There might be legitimate reasons why A made such a contract. For one thing, it might have been a way of making what amounted to a gift to B. A might wish to be rid of the expense of maintaining the car, or think that B could better care for it. A might have wished to, in effect, purchase the good will of B in some other, nominally unrelated matter.
If A later wants to repudiate the contract, a Judge might well ask "If you thought the agreement was so absurd, why did you agree to it and sign the contract?"
There is nothing in the question to suggest that the contract was unconscionable No duress is mentioned, nor any threats. No undue influence or unfair imbalance of bargaining power is mentioned in the question, nor any objective reason to void the contract. Only its alleged absurdity is given as a reason. I think this is not a sound basis on which to declare the contract void.
If it could be established on some outside evidence that A had no intent to enter into a contract, that might be a reason to void the document purporting to be a contract.
English legal sources are not clear on when a contract may be modified, much less voided, to make it "make sense".
In "Contractual interpretation: when can you stray from the strict wording?" lawyer Jason Rix of the firm Allen & Overy discussed the case of Arnold v Britton & ors  UKSC 36, 10 June 2015 it which it was claimed that the exact terms of a contract should be modified because they were absurd or lacked "commercial common sense". The court did not agree.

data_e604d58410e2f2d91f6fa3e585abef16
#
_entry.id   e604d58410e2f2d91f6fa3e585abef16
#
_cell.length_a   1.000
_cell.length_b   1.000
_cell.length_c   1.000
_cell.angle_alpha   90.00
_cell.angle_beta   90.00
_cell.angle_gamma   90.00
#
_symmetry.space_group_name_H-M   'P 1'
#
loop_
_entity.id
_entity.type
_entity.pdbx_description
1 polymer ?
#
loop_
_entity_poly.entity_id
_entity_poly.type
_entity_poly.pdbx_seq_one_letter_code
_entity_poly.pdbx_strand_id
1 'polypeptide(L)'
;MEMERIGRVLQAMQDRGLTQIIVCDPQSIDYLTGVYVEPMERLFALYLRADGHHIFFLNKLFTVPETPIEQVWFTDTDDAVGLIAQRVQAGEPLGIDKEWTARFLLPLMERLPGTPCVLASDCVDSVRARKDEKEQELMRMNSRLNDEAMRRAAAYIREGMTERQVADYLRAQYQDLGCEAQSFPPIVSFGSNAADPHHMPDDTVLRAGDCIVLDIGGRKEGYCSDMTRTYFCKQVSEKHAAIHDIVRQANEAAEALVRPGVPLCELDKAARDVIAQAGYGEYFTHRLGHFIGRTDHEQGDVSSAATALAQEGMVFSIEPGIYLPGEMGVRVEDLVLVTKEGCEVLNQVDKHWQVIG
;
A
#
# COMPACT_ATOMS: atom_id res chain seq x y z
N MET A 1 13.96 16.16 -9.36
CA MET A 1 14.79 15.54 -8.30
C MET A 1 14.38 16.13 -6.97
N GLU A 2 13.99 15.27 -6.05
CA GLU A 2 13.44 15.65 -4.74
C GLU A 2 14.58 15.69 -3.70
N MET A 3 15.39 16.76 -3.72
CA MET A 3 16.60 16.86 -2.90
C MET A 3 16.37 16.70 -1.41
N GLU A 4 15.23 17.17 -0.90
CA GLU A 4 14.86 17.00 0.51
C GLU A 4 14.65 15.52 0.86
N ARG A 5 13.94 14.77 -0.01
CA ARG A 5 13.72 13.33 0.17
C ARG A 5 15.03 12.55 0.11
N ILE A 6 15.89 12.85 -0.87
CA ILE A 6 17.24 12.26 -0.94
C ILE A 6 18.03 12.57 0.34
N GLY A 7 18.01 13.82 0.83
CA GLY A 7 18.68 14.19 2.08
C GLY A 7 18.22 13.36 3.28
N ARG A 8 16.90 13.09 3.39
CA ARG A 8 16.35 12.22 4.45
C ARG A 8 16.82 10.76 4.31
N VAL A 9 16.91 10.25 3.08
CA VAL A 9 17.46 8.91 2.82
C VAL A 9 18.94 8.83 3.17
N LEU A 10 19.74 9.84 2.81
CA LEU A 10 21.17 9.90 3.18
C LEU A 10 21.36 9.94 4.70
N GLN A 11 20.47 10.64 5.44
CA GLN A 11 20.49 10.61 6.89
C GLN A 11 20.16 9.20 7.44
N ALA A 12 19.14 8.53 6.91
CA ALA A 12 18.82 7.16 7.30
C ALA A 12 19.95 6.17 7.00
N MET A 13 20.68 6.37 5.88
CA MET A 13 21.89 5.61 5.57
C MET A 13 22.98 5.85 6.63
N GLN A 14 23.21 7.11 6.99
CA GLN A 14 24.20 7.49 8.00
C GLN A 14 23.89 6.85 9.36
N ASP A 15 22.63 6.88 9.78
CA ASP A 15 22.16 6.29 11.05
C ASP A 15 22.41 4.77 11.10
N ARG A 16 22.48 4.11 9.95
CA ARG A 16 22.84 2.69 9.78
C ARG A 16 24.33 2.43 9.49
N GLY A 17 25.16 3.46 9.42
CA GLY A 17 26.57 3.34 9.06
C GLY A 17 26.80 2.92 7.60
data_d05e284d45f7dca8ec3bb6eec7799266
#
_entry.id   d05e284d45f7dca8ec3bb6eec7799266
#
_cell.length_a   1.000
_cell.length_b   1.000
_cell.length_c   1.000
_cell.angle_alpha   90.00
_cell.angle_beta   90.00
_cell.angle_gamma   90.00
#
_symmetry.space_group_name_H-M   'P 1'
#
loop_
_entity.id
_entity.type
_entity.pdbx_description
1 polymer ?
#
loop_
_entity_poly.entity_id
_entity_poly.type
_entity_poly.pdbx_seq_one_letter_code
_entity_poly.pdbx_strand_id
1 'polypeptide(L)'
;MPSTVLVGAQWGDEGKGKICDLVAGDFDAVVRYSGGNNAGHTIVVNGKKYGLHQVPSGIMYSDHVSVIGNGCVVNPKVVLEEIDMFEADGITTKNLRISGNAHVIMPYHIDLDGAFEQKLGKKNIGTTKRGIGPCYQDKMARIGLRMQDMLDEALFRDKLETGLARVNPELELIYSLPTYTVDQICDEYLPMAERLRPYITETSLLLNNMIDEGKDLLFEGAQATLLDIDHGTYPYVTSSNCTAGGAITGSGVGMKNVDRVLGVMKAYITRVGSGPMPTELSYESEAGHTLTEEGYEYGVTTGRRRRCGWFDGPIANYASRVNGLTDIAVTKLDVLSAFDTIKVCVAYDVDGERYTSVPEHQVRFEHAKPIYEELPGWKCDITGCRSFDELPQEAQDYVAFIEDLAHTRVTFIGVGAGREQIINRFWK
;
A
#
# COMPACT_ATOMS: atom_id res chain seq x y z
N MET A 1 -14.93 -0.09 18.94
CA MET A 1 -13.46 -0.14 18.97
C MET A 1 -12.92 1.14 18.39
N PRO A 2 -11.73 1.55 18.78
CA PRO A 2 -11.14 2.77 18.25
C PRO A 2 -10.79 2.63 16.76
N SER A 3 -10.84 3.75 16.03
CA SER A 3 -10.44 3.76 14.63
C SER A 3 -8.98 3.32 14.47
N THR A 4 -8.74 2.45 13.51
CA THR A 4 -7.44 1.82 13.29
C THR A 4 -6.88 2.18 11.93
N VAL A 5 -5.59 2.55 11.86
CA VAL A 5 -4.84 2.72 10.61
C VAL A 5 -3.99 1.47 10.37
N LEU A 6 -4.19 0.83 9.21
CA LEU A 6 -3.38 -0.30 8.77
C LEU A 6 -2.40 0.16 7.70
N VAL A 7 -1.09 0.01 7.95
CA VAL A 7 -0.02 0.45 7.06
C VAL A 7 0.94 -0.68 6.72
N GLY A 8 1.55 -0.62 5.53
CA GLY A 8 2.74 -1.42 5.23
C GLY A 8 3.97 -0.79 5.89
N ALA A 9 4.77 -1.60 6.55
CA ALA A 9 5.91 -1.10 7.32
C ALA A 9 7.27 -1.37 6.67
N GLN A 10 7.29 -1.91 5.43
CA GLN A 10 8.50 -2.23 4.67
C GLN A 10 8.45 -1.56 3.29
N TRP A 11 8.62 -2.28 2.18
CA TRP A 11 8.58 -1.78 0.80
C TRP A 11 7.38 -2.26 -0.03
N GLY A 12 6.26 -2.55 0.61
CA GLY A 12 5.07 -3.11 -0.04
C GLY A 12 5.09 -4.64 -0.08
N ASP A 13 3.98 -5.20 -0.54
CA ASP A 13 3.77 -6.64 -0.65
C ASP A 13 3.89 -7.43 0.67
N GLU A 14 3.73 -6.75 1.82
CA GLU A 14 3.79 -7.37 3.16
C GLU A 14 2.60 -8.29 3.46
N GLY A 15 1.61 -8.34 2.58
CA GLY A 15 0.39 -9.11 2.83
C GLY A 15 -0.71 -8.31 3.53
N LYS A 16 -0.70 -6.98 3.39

For businesses and lawyers, a new test set out by the Supreme Court will help inform when one can stray from the literal words of a contract and adopt an interpretation that accords with commercial common sense. The Supreme Court has supported a literal interpretation of a 1974 service charge clause in a lease even though it means that it is harsh for the individual tenants. In doing so it has set clear limits on the "commercial common sense" approach to the interpretation of English law contracts. This interpretation meant that the tenants will be paying over GBP 1 million per annum each at the end of their 99-year leases.
There were a number of 1974 leases, with variable wording. However, this article focuses on the following sample clause which provided that the lessee was:
To pay to the Lessor without any deductions in addition to the said rent as a proportionate part of the expenses and outgoings incurred by the Lessor in the repair maintenance renewal and renewal of the facilities of the Estate and the provision of services hereinafter set out the yearly sum of Ninety Pounds and Value Added tax
(if any) for the first Year of the term hereby granted increasing thereafter by Ten Pounds per hundred for every subsequent year or part thereof.
he lessor argued that the service charge provisions provided for a fixed annual charge of GBP 90 for the first year of the term, increasing each year by 10% on a compound basis. The current lessees primarily argued that this interpretation gave such an increasingly absurdly high annual service charge in the later years of each lease that it could not have been intended. ...
When interpreting a written contract, the court has to identify the intention of the parties by reference to "what a reasonable person having all the background knowledge which would have been available to the parties would have understood them to be using the language in the contract to mean", to quote Lord Hoffmann in Chartbrook Ltd v Persimmon Homes Ltd  UKHL 38 (see August/September 2009 Litigation Review).